Apart from adding flavour to your food, spices are packed with healthy nutrients and antioxidants. So go on - spice up your diet.
Black pepper contains a compound called piperine and piperine helps your body to absorb more of the nutrients in the food you eat.
Black pepper may also be good for weight loss and lowering cholesterol. There are studies that have claimed that black pepper reduces level of fat and cholesterol in the bloodstream
So don't be shy, add plenty of black pepper to your food.
Turmeric is widely used in Asian cooking. It is curcumin, the pigment in turmeric that gives turmeric it's yellow colour, that has amazing health benefits.
Curcumin has strong anti-inflammatory properties, is a powerful antioxidant, is good for brain health and have, according to several studies, anti-cancer effects.
Turmeric only contains 3% of curcumin and is not that easily absorbed into our bloodstream. Eating it together with black pepper helps absorption. You can also take curcumin as a supplement. I take Longvida Optimised Curcumin which was designed by neuroscientists to make it much more absorbable throughout the body.
Ginger, dried as well fresh, is a rich source of antioxidants and contains powerful anti-inflammatory compounds which can help to reduce muscle and joint pain, as well as reduce menstrual cramps. Ginger also reduces nausea.
Cumin is a rich source of iron and has antioxidant, antimicrobial and antibacterial properties. Different trials have shown that cumin is also a good fat-burner and can help relieve indigestion.
Cinnamon is a rich source of several healthy minerals – manganese, iron and calcium – as well as dietary fibre.
Several studies have shown that cinnamon can help to lower blood sugar as well as cholesterol and help digestion. It is often recommended to people with type 2 diabetes.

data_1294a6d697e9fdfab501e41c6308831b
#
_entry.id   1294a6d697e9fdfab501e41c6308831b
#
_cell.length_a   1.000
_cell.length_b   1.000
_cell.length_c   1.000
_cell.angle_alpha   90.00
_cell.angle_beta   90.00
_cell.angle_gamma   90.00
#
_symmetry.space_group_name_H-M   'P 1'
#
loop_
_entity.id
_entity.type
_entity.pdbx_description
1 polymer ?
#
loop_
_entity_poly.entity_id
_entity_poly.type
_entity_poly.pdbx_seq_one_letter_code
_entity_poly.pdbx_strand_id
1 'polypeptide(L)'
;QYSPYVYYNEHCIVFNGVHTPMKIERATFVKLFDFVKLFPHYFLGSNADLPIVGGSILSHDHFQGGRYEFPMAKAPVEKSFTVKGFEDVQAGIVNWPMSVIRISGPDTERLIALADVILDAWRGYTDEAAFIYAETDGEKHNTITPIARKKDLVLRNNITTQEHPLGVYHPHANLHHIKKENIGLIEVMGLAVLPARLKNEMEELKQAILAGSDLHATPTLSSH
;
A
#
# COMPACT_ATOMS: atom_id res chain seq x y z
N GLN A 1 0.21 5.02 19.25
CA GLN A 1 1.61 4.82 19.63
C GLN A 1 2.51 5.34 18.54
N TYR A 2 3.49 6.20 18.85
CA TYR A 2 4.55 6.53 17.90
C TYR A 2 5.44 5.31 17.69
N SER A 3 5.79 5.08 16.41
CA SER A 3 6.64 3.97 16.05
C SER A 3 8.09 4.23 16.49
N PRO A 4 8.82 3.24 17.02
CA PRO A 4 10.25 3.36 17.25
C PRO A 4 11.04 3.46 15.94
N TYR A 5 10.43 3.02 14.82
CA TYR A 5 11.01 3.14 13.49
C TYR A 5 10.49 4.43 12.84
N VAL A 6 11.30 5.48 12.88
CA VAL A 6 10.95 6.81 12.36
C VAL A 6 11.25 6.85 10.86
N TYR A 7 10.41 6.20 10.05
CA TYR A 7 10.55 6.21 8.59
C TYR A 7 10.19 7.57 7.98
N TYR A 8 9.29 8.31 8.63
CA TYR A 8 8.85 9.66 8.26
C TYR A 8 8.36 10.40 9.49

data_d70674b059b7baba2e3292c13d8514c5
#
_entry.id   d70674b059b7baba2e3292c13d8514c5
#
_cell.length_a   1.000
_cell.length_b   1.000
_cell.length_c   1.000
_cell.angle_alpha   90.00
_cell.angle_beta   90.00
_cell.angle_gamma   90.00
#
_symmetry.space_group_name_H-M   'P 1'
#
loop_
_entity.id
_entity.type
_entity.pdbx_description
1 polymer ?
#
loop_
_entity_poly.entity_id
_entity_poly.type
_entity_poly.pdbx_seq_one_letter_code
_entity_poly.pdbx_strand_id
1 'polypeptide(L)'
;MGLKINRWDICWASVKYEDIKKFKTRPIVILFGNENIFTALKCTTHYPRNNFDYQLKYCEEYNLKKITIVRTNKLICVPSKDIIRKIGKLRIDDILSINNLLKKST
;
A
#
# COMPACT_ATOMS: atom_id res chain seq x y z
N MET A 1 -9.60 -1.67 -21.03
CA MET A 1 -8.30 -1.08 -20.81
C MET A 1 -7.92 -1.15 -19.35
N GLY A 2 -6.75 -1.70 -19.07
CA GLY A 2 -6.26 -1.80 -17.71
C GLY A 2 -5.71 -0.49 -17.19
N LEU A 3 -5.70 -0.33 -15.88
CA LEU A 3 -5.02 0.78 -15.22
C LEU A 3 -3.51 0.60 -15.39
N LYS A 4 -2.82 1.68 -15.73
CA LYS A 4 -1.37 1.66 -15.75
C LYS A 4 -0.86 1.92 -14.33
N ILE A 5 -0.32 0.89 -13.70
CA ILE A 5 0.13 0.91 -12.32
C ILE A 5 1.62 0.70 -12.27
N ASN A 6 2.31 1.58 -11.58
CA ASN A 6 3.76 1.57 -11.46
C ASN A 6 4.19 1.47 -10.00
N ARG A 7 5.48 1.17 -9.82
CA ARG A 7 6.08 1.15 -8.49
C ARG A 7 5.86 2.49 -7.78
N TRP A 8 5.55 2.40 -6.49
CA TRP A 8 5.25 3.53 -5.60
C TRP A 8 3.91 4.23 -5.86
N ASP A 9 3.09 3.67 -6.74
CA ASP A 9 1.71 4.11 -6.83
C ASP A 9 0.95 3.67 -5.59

But, and this is important, one type of cinnamon - the least expensive and most used variety – also contains a naturally occurring toxin called coumarin that can seriously damage your liver if you eat too much of it.
Cassia cinnamon is the cheaper variety of cinnamon and the type of cinnamon you will find in supermarkets. It has a stronger taste and more pungent smell than the variety that is often called real cinnamon, or Ceylon cinnamon.
Ceylon, or real cinnamon grows in Sri Lanka (former Ceylon), Madagascar and The Seychelles. It has a milder flavour and is not as dark in colour as cassia cinnamon is. Ceylon cinnamon only have trace elements of coumarin toxin. You will find it in specialist shops like well stocked delicatessens and in many health food shops or order it online.
It’s okay to use cassia cinnamon if you only use cinnamon occasionally. But if you like to add this tasty and healthy spice to your diet on a regular basis, then you should definitely stick to the Ceylon variety.
Cardamom contains phytochemicals that have anti-inflammatory and antibacterial properties. Cardamom is high in fibre and often used as a digestive aid.This spice is also said to be good for oral health.
Coriander seeds are rich in immune boasting antioxidants and rich in several minerals. Coriander seeds are also rich in fibre and good source of vitamin C.
Cloves contain high levels polyphenols which are immune-boosting antioxidants. Cloves also has antiseptic and anti-inflammatory properties and can improve oral health and help reduce candida.
Be aware that clove oil should be consumed in moderation and as with most spices, consult your doctor if you are taking medication, including warfarin, to see if they will interfere with what you are prescribed.
Capsaicin, the active component responsible for the burning sensation in chillies, has anti-inflammatory properties and can boost your metabolism and help with weight loss.
Red chillies contain high levels of beta-carotene, a powerful antioxidant. Chillies also contain vitamins A, E and C, dietary fibre, potassium and iron.
Fennel seeds are rich in nutrients and antioxidants and low in calories. Fennel seeds are also said to help digestion and reduce gas, bloating and cramps. Try drinking fennel tea half an hour after a meal.
All spices have health benefits. The ones I have mentioned above are some of the most common ones used in Asian-style cooking and you will find a lot of these types of recipes on my website, as well as many others, that will help you spice up your diet. Below is a recipe for curry powder.
Curry Powder Mixture:
Heat up a frying pan over a medium-high heat and once hot, add all the spices to the pan. Keep stirring the spices for 2-3 minutes until they release their fragrance. Place the spices in either a pestle and mortar or a spice grinder, and grind to a fine powder.
Add 1 teaspoon of ground turmeric to the curry powder mixture and store it in an air-tight container in a cupboard or in the fridge.